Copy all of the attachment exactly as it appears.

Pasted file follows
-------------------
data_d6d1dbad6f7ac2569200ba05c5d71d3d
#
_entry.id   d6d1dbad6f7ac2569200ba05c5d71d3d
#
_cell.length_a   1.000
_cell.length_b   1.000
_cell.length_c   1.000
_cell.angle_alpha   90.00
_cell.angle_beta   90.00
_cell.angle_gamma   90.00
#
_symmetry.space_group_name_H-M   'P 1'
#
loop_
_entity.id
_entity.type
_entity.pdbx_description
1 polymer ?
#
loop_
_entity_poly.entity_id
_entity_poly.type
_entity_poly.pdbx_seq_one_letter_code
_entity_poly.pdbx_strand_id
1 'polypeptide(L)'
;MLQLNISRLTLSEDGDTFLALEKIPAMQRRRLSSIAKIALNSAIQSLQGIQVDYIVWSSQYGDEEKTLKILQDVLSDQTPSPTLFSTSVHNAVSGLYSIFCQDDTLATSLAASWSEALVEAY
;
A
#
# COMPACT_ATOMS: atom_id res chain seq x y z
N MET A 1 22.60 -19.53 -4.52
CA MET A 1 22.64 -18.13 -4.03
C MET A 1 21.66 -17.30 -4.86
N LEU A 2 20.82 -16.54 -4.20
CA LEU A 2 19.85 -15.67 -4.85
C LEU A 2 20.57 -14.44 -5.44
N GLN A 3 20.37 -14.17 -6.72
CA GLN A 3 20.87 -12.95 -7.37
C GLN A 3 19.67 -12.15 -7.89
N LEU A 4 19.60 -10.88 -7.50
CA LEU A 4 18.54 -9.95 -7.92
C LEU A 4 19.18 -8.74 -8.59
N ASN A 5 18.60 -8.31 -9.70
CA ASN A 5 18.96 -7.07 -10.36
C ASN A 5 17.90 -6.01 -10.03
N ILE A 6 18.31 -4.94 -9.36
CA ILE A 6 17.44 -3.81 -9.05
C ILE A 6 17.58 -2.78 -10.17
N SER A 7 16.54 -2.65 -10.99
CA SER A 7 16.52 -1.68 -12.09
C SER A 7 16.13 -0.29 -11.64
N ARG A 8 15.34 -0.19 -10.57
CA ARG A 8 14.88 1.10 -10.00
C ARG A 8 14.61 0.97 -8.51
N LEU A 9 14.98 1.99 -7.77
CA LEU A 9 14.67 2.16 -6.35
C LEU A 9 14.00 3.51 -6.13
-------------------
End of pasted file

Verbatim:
data_d6d1dbad6f7ac2569200ba05c5d71d3d
#
_entry.id   d6d1dbad6f7ac2569200ba05c5d71d3d
#
_cell.length_a   1.000
_cell.length_b   1.000
_cell.length_c   1.000
_cell.angle_alpha   90.00
_cell.angle_beta   90.00
_cell.angle_gamma   90.00
#
_symmetry.space_group_name_H-M   'P 1'
#
loop_
_entity.id
_entity.type
_entity.pdbx_description
1 polymer ?
#
loop_
_entity_poly.entity_id
_entity_poly.type
_entity_poly.pdbx_seq_one_letter_code
_entity_poly.pdbx_strand_id
1 'polypeptide(L)'
;MLQLNISRLTLSEDGDTFLALEKIPAMQRRRLSSIAKIALNSAIQSLQGIQVDYIVWSSQYGDEEKTLKILQDVLSDQTPSPTLFSTSVHNAVSGLYSIFCQDDTLATSLAASWSEALVEAY
;
A
#
# COMPACT_ATOMS: atom_id res chain seq x y z
N MET A 1 22.60 -19.53 -4.52
CA MET A 1 22.64 -18.13 -4.03
C MET A 1 21.66 -17.30 -4.86
N LEU A 2 20.82 -16.54 -4.20
CA LEU A 2 19.85 -15.67 -4.85
C LEU A 2 20.57 -14.44 -5.44
N GLN A 3 20.37 -14.17 -6.72
CA GLN A 3 20.87 -12.95 -7.37
C GLN A 3 19.67 -12.15 -7.89
N LEU A 4 19.60 -10.88 -7.50
CA LEU A 4 18.54 -9.95 -7.92
C LEU A 4 19.18 -8.74 -8.59
N ASN A 5 18.60 -8.31 -9.70
CA ASN A 5 18.96 -7.07 -10.36
C ASN A 5 17.90 -6.01 -10.03
N ILE A 6 18.31 -4.94 -9.36
CA ILE A 6 17.44 -3.81 -9.05
C ILE A 6 17.58 -2.78 -10.17
N SER A 7 16.54 -2.65 -10.99
CA SER A 7 16.52 -1.68 -12.09
C SER A 7 16.13 -0.29 -11.64
N ARG A 8 15.34 -0.19 -10.57
CA ARG A 8 14.88 1.10 -10.00
C ARG A 8 14.61 0.97 -8.51
N LEU A 9 14.98 1.99 -7.77
CA LEU A 9 14.67 2.16 -6.35
C LEU A 9 14.00 3.51 -6.13